If the debtor is suffering or would suffer financial hardship if the overpayment were recovered, then it is appropriate to consider a write-off. When assessing financial hardship the following factors should be considered:
- income from employment or other sources;
- everyday living expenses such as food, rent, transport costs, electricity, rates, school fees;
- assets such as invested funds, shares, real estate and motor vehicles; and
- liabilities such as mortgages, personal loans, store card debts and hire purchase commitments.
Delegates can consider other compassionate and compelling circumstances impacting on the client’s capacity to repay the debt.
The client is not locatable
All reasonable efforts should be made to locate the client before write-off is considered. However, the cost effectiveness of pursuing recovery must be kept in mind where extensive inquiries may be necessary.
The extent of the inquiries to be made should be determined by taking into account the amount of the overpayment outstanding, the age of the overpayment, the period since any recovery action was made, and the circumstances of the client such as the likely prospect of recovery being made.
Recovery is not cost effective
The general principle in relation to overpayment recovery is that recovery action should be cost effective. When deciding whether recovery is cost effective, the following factors should be considered:
- the amount of the debt;
- the age of the debt;
- the anticipated cost of recovery actions
- when last recovery action occurred;
- the course of action needed to pursue recovery and the likely outcome;
- administrative costs already incurred and future administrative costs; and
- the clients’ financial circumstances and capacity to repay.
In certain circumstances, a debt may be partially recovered and the balance of the debt written off when the sources for recovery have been exhausted.
An overpayment should not be written off where recovery action is in place, regardless of the amount of the overpayment or the cost effectiveness of recovery action, e.g. a client is making repayments or limitations have been imposed on a current pension.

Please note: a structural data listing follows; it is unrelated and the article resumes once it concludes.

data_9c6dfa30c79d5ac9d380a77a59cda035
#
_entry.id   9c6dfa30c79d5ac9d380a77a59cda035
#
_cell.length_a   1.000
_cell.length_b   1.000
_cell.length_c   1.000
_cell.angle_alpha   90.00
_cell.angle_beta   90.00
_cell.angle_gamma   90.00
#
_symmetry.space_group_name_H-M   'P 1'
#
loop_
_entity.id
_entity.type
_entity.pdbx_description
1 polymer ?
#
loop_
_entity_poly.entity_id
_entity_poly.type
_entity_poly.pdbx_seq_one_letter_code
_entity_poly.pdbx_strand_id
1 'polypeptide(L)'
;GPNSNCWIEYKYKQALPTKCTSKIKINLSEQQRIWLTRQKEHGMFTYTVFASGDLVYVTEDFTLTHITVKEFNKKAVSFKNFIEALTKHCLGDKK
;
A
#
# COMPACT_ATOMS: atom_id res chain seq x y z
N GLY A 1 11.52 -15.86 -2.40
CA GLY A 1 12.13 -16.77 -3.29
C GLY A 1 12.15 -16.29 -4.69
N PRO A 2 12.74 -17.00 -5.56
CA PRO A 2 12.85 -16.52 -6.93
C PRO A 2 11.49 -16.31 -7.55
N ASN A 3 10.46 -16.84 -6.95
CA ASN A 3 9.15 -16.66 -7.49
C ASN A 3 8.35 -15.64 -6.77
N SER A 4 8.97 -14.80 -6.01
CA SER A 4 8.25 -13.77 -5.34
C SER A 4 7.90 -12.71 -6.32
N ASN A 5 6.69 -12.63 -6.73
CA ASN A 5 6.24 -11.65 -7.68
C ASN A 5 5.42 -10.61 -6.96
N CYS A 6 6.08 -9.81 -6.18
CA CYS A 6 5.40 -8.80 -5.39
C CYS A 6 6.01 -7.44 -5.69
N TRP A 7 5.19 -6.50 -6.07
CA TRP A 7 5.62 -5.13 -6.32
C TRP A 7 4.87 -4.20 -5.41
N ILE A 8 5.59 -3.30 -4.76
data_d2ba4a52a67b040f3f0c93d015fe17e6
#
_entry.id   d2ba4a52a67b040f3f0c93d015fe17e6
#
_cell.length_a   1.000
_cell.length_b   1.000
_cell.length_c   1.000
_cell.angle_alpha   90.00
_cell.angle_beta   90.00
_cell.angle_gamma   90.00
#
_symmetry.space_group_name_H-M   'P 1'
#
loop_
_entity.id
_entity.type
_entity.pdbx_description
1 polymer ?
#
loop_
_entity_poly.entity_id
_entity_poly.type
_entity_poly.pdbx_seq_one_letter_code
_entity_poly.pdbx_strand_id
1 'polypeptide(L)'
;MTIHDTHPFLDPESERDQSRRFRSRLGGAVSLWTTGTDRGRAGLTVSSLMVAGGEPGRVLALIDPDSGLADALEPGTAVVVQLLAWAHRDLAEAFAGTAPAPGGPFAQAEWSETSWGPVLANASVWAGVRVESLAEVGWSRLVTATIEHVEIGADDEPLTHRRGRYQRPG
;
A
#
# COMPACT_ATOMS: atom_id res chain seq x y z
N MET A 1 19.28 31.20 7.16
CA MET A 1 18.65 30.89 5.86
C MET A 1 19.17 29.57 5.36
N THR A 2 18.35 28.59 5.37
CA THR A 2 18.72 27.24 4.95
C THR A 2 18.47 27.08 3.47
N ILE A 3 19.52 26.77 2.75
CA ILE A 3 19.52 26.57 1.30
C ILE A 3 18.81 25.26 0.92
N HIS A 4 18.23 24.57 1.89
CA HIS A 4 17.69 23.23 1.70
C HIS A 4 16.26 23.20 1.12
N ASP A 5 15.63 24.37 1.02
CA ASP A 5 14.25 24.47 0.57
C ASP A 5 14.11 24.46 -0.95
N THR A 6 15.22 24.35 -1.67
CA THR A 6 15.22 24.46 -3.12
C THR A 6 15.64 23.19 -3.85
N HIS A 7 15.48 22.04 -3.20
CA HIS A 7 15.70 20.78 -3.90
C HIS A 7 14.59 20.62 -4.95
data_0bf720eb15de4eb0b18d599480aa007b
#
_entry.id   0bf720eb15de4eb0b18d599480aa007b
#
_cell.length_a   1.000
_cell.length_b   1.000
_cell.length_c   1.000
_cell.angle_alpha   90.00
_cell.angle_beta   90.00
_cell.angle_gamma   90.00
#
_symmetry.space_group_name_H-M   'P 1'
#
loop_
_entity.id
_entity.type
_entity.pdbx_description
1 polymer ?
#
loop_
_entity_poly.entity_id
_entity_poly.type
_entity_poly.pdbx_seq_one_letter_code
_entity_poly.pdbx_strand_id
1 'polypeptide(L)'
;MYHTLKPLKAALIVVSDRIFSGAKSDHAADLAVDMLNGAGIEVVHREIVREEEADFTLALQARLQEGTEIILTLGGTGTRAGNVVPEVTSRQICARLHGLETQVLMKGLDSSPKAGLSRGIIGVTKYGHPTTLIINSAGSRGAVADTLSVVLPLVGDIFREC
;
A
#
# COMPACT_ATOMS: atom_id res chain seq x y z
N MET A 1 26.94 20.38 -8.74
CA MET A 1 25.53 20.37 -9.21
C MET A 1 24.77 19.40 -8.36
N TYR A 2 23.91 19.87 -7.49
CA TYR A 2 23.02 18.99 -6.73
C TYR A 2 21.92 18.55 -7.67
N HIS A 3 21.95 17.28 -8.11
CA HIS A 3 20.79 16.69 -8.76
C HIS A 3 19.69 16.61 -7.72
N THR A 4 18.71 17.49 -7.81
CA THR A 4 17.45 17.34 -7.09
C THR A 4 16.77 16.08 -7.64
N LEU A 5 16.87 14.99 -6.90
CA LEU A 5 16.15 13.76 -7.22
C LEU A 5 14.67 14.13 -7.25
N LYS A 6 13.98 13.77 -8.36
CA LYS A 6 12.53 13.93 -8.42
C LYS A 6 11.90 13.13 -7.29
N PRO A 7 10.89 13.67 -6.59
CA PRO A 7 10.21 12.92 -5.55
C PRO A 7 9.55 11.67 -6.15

Write off action should not be considered where successful recovery of an overpayment would be effected under the provisions of section 205A of the VEA, i.e. by issuing a payment notice.
When a write-off should not occur
A write-off should not be considered where the overpayment arose because of:
- false or misleading statements or representations;
- a deliberate failure on the part of the veteran to comply with a requirement as directed by DVA and in accordance with the relevant legislation; or
- the payment was not received in good faith.
If the client knew they were not entitled to a payment or could reasonably be expected to have known that, they cannot be said to have received the payment in good faith.
Review rights with regard to write-off
Use of the power to write-off a debt is entirely discretionary and a client has no right to insist that consideration be given to exercising these powers. However, where an officer does refuse to exercise these powers (while not merits reviewable internally, by the VRB or AAT) the decision not to consider writing-off a debt will be an administrative decision which will be reviewable by the courts under the Administrative Decisions (Judicial Review) Act 1977 (ADJR Act).
Likewise, if an officer does consider whether a debt should be written-off under the VEA that decision will not be merits reviewable either internally, by the VRB or by the AAT. However, the decision will be reviewable by the courts under the ADJR Act.